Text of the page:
So far, I have been focusing exclusively on hydronic heat pumps, both air-to-water and geothermal. But I felt it was time to break the thing up a bit. This time around, I wanted to dive into some of the most common hydronic misapplications or “party fouls,” that I have seen over the years.
These are in no particular order and intended to help technicians think on their feet and come up with their own scenarios, which I hope you will share via email with me. I have made a list of hydronic installation party fouls, but I am quite sure the list could easily have been significantly longer.
Right out of the gate, I wanted to highlight the consequences of oversizing equipment. Oftentimes in the field, I will come across projects where for whatever reason the principle “bigger is better” has been carried out. That only counts with Monster Trucks and ice cream cakes. Oversizing equipment happens frequently, and typically, people will use the turndown ratio as the reason why the oversized boiler won’t hurt anything.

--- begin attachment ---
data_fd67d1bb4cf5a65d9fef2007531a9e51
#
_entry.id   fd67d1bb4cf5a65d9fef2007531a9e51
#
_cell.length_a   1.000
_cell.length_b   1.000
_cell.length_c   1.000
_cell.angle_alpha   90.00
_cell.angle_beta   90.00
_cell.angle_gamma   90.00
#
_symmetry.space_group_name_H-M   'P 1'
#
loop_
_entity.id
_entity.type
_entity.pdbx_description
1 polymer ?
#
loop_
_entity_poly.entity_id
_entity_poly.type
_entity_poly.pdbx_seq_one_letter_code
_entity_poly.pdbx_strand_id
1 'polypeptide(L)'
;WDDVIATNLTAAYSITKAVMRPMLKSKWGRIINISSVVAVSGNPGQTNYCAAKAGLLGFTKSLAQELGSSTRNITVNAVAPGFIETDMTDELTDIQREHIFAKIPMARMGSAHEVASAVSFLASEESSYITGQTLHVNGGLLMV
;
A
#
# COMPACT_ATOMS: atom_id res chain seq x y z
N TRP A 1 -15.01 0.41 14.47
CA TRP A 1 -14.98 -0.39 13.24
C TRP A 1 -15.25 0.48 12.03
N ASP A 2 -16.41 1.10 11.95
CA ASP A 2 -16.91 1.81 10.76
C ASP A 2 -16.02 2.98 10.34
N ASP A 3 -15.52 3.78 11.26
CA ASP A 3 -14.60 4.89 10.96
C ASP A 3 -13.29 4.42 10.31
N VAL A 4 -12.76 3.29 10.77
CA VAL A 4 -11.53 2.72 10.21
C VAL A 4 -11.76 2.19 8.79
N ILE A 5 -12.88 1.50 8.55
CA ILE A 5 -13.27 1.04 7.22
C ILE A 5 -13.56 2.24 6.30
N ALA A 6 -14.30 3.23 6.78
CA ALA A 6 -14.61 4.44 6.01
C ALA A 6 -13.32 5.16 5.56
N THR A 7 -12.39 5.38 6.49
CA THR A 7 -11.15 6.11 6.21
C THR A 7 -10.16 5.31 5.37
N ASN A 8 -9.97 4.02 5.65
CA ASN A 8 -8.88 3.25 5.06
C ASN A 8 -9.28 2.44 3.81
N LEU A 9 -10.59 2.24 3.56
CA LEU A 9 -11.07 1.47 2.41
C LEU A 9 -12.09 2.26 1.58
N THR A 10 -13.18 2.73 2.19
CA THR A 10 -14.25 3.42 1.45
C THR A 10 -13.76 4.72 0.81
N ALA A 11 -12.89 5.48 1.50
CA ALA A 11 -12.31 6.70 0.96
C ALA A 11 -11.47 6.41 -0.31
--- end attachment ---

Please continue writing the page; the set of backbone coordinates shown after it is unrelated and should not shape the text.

I quite frequently see homes that are going to get a complete hydronics package, and the boiler ends up being 115,000 btu/h with a 10:1 turndown. It is sized for the domestic load, not the heating load, which is typically smaller. The turndown on modern boilers means that when the home needs 14,000 btu/h, the boiler can modulate. And when we have domestic calls, it can ramp up and quickly charge your indirect hot water heater.
As soon as a swimming pool comes into play, we immediately see people bumping the boiler up to a 399,000 btu/h boiler. So, what’s wrong with that? Well, we immediately just made the project much more cost-prohibitive — bigger venting, bigger pumps, bigger pipes, and more expensive replacement parts.
The reality is that you don’t need anywhere near that big of a boiler, much less a second boiler to heat the pool. Remember, in the summertime, your boiler that was heating your home is now chilling in the basement and looking for a summertime hobby. Why not heat your pool with it?
In my own home, I have a pool that is roughly 25 ft. by 15 ft. and a six-ft average depth. That makes the total pool volume roughly 16,875 gallons. Lifting the water from 50 F to 70 F over a day would take 93,825 btu/h. No need for a second boiler, much less a bigger boiler.